Hi. My name is Andrew Shotland and I am a print yellow pages user. I know, I am one of those cutting edge online guys who makes his living off the “yellow pages are dead” thing. But, then, a main water pipe to the house started to leak and flooded my lawn.
I ran to the computer and started to search – Ahhh Los Links!
My wife gave me the hairy eyeball. Did I mention it was Mothers Day? I dug out the book and called the plumber with the two-page four-color spread. Crisis averted.
Last week I was reading about the War on Yellow Pages and I realized that many of us online types have been at war with the book because we have a vested interest in the book dying. There are plenty of good reasons to be down on print Yellow Pages as a marketing vehicle and I won’t repeat them here.
But today, because the Yellow Pages saved my ass, and possibly my marriage, I thought I’d return the favor and sing their praises.
- 75% of YP advertisers are service businesses or installed product (think floor covering) businesses. The more service-heavy, the more valuable the directory.
- Businesses that have large, infrequent sales (roofer, divorce attorney, windshield repair) are very likely to receive a big return compared to a donut shop. A roofing customer is out of the market for 20 years after a purchase. That’s a lead worth capturing.
- When the customer’s location is the work site, local SEO is exceptionally difficult to optimize and a directory can assist in exposing a business to their desired service area. About 35% of YP advertisers are home-based businesses that need visibility. The print directory can act as one of their store fronts.
- Categories that are dominated online by national brands and deep pocketed lead generation companies are also big beneficiaries of local directories. Examples are insurance (your local agent can’t outspend GEICO online), pharmacy, finance, real estate and educational institutions.
- But print YP ads aren’t for everybody. Gas stations generally aren’t good YP advertisers because the decision to purchase is habitual, opportunistic, and more driven by price than research.
- Another rule of thumb is research. The more a decision is researched, the better the ad return is.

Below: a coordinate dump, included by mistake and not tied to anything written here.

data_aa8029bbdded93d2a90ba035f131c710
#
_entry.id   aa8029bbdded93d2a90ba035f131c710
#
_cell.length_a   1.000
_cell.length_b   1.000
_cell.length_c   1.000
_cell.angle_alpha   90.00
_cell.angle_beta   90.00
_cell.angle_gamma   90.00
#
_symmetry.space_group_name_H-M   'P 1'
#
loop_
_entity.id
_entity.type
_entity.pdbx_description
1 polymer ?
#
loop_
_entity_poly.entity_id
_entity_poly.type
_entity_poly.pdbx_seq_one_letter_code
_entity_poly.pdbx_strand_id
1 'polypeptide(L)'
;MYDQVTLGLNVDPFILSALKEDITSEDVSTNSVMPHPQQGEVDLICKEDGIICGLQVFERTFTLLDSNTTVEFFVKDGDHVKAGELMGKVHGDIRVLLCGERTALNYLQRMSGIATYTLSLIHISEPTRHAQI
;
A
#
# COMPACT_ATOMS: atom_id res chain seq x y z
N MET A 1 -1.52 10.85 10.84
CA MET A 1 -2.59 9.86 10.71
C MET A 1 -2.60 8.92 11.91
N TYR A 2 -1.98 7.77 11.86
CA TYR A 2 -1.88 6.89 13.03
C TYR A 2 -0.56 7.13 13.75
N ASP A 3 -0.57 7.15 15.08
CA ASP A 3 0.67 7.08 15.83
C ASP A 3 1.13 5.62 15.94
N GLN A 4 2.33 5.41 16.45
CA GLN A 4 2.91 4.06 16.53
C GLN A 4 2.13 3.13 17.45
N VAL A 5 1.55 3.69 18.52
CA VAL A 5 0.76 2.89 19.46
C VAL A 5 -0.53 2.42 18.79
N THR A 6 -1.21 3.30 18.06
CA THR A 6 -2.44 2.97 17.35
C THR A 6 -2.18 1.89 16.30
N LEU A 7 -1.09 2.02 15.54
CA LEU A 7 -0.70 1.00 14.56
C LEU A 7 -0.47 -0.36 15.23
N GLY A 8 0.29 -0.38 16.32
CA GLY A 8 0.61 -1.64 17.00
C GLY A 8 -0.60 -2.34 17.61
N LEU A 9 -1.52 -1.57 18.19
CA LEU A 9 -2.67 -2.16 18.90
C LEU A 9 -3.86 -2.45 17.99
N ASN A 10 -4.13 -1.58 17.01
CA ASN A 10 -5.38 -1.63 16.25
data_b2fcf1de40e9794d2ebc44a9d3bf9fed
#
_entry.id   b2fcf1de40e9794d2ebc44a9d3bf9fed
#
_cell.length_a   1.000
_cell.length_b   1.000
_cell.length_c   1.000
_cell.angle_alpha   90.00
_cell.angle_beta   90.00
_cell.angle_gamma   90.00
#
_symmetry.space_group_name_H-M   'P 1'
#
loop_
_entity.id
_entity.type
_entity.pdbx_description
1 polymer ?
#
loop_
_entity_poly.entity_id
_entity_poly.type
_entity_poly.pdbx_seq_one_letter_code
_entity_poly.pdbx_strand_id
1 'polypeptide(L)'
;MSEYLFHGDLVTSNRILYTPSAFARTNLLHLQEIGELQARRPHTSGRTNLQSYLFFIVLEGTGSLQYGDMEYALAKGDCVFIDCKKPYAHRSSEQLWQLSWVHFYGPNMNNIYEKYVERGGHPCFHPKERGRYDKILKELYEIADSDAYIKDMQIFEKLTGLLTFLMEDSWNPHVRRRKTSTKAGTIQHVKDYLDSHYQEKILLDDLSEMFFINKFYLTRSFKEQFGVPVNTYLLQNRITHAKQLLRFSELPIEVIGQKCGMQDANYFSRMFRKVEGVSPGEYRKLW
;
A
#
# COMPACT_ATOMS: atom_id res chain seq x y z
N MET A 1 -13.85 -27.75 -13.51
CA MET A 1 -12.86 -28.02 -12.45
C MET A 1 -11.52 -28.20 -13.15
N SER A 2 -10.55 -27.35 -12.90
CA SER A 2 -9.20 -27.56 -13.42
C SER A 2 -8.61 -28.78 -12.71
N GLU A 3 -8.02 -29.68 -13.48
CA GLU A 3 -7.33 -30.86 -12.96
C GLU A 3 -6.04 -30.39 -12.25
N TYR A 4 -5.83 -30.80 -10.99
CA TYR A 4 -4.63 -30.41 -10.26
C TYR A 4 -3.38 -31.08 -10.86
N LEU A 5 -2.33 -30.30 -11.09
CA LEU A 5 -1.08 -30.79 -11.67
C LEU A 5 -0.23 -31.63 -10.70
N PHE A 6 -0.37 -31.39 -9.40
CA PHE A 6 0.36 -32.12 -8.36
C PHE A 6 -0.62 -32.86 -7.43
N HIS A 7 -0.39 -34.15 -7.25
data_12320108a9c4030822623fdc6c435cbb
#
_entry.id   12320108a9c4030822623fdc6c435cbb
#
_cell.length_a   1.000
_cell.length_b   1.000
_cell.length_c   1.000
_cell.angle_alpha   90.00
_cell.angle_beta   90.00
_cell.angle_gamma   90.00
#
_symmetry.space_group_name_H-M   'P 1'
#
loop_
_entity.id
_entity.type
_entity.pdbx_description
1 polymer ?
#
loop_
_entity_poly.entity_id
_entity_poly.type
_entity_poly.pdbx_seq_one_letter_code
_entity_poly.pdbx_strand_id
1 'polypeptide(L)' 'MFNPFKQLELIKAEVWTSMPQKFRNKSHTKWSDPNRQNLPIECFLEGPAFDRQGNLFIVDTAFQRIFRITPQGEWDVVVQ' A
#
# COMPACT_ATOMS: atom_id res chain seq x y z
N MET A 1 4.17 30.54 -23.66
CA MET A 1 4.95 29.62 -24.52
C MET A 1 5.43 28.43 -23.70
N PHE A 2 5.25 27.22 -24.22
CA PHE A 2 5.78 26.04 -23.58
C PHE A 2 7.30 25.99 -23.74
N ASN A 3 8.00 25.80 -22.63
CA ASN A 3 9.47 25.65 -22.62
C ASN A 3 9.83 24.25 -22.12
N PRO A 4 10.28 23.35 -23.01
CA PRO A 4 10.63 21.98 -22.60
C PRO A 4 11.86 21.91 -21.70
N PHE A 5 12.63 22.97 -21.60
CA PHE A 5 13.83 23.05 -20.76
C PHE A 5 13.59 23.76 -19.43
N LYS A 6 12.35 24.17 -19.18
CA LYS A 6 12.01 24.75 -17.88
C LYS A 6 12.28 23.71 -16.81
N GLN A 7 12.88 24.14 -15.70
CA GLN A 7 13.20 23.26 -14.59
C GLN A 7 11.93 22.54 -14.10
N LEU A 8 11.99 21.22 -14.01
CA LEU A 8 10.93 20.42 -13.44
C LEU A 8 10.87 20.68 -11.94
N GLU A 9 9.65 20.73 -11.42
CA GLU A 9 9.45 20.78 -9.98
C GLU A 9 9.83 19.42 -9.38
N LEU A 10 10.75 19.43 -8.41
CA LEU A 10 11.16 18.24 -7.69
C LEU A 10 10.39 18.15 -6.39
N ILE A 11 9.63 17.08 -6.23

Trust is also a major factor. If trust is necessary, (typically a requirement for a large purchase) the more valuable the ad. While advertising is not always a guarantee of trust, oftentimes online it’s harder to gauge trust when comparing a set of free listings or gamed review sites. A licensed, bonded, certified member of the local chamber of commerce with 30 years experience can look pretty similar online to a guy who knows a little SEO and will work for Gagaville credits.
Print directories are made for emergency services. When my buddy Dick Larkin’s 2 pound new Maltese puppy got into the ant poison and was having convulsions, his wife did not research online for emergency vets. She looked at the book in her drawer, made a quick decision, and drove.
If a tree is about to fall through a house, the home owner won’t bother with a lead generation site that requires personal information and I doubt he’ll have a friend who’s the mayor of the local tree guy. And let’s never forget the Great Pleasanton Mothers Day Flood of 2011 (moment of silence please).
So how do you reach the local person who is actively making a buying decision regarding the products and services you sell? One way to reach that person is through skillful online development and optimization. Another way is through the directory that was delivered to their home (assuming they haven’t opted out). Both answers can be right.
Plumbers can get a much higher ROI via online marketing versus print if they know what they are doing. But print leads are still significant enough that they most likely can’t go without them. The fact is that for a number of big ticket businesses, an occasional customer pays for their YP ad.
If you talk to a print YP publisher off-the-record, they will inevitably show you a chart that shows a decline in usage, effectiveness and revenues related to the print directories along with a dramatic increase in the metrics for online directories and lead generation. Then, they’ll flip the chart to show you the margins for each where print dwarfs online.
Until those paths cross and the positions change (and it will), the print book will still be pushed by YP publishers. And until the leads dry up, print yellow pages will continue to be a piece of the puzzle for many local marketers.
Ok, back to my day job of
hastening your demise helping you guys figure out this online thing.
Photo from Flickr user ideowl. Used under Creative Commons.
Opinions expressed in the article are those of the guest author and not necessarily Search Engine Land.